Dr. James Findling is Professor of Medicine at the Medical College of Wisconsin, Milwaukee, Wisconsin. He is a graduate of the University of Notre Dame and Northwestern University Medical School. He completed his internal medicine training at the Medical College of Wisconsin and his post-doctoral fellowship in Endocrinology and Metabolism at the University of California-San Francisco. He started his endocrinology practice at St. Luke’s Medical Center in Milwaukee in 1982 and he started the Endocrine-Diabetes Center at St. Luke’s in 1987. Dr. Findling joined the full-time faculty of the Medical College of Wisconsin in 2008. He has over 100 publications and book chapters and is considered an international expert on clinical disorders of pituitary and adrenal function and was instrumental in establishing the night-time salivary cortisol diagnostic test for Cushing’s. He has served as visiting professor at many institutions including the Mayo Clinic, Massachusetts General Hospital, Johns Hopkins, University of Iowa, University of Wisconsin, Northwestern University, University of Kansas, University of Texas-Southwestern, University of Colorado, University of Nebraska, University of Pittsburgh, and the Cleveland Clinic. In February 2013, he was honored in New York as the Lester J. Gabrilove lecturer in Endocrinology at Mt. Sinai Medical Center.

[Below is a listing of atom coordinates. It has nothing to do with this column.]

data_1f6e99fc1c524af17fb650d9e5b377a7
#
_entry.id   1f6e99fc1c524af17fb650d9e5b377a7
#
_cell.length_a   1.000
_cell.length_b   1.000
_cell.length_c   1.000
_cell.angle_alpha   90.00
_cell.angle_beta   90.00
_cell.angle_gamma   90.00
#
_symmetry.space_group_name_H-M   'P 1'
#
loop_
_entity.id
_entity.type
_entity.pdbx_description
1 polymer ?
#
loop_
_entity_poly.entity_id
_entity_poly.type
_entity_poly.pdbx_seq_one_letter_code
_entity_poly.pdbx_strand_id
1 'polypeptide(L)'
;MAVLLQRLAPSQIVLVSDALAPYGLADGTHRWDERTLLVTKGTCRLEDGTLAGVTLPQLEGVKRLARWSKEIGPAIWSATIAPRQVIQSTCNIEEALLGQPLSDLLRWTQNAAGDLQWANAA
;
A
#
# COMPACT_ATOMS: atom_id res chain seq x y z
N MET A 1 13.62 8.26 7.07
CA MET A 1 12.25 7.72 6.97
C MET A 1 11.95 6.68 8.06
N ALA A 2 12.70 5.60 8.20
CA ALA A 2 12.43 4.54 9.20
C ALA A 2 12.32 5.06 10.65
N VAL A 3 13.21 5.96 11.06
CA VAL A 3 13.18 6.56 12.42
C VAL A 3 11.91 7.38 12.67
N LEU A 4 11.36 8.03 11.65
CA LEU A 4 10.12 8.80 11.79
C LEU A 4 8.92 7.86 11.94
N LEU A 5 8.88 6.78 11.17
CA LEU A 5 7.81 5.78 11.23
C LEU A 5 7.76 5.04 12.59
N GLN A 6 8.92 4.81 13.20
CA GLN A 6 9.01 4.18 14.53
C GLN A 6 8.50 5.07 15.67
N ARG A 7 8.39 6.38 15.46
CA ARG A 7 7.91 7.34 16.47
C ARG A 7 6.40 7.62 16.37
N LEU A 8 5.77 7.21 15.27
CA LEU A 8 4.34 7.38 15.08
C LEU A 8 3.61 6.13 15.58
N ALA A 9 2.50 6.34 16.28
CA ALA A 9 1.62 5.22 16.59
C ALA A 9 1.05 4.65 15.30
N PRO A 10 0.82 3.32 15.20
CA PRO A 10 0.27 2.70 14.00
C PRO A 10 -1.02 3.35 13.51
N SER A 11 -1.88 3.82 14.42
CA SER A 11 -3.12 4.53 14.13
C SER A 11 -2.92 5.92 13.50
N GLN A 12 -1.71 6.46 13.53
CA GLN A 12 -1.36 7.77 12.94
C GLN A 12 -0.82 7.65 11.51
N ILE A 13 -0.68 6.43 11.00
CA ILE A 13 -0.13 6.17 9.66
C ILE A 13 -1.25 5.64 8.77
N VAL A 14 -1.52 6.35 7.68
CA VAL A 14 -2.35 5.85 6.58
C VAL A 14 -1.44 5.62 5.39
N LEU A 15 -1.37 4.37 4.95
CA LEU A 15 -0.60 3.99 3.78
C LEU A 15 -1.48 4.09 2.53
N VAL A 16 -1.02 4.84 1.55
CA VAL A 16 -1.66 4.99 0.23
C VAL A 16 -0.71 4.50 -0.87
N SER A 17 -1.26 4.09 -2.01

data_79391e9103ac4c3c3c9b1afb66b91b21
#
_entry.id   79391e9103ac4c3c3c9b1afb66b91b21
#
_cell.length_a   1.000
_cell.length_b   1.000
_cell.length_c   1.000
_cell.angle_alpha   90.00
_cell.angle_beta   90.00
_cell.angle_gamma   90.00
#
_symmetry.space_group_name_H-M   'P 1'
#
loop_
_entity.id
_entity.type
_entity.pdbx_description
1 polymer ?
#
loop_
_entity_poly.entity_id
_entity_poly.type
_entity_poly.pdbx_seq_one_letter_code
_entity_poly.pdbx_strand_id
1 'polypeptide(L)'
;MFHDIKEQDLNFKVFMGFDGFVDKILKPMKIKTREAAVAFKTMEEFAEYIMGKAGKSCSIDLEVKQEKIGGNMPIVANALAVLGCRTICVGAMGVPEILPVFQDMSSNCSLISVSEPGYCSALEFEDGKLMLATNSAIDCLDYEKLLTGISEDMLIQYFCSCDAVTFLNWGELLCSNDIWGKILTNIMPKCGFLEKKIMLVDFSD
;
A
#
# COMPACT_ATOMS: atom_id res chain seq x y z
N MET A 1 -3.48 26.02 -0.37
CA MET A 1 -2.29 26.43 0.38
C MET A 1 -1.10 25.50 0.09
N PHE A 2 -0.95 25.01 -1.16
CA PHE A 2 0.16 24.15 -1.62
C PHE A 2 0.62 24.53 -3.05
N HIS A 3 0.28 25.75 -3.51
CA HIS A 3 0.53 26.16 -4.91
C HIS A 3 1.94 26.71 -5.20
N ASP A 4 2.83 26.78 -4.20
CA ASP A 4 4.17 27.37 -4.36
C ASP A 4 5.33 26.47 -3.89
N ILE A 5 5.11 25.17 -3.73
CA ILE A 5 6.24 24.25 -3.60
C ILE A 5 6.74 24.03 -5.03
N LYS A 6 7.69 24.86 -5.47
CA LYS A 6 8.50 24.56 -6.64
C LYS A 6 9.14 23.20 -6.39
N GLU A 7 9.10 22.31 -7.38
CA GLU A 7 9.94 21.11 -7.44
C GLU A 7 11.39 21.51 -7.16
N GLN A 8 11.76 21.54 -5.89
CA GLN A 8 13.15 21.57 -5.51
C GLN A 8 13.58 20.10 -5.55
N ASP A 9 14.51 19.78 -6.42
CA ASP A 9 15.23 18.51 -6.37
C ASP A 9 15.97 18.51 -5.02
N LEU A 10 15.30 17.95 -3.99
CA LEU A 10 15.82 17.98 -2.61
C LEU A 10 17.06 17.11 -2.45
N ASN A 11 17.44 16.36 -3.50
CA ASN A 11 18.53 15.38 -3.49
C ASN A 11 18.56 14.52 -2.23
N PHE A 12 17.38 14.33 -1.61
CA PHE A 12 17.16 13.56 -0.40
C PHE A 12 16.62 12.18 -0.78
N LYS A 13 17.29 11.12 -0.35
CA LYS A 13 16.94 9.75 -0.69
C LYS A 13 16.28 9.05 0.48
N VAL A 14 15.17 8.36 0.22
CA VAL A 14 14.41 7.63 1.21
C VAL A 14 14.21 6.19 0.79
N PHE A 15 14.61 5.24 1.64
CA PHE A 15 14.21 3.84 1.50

Meg Keil, MS, CRNP, Ph.D
Director of Pediatric Programs NICHD, NIH , Bethesda, Maryland
Board Member since 2005
Meg F. Keil. Ph.D., C.R.N.P. is a pediatric nurse practitioner and researcher with the National Institute of Child Health and Human Development at the National Institutes of Health in Bethesda, Maryland. Dr. Keil received a Bachelor of Science in Nursing, with a minor in psychology from Georgetown University in 1980 and a Master’s degree in pediatric ambulatory nursing from the University of Colorado in 1983. She received a Ph.D. in Nursing from the Uniformed Services University of the Health Sciences in 2011. Her current research focuses on pediatric Cushing syndrome, biobehavioral outcomes of early life adversity, and quality of life and other outcomes associated with chronic endocrine disorders in children. Dr. Keil has authored or co-authored numerous articles on pediatric endocrine disorders, including Cushing syndrome, congenital adrenal hyperplasia, obesity, and pituitary tumors.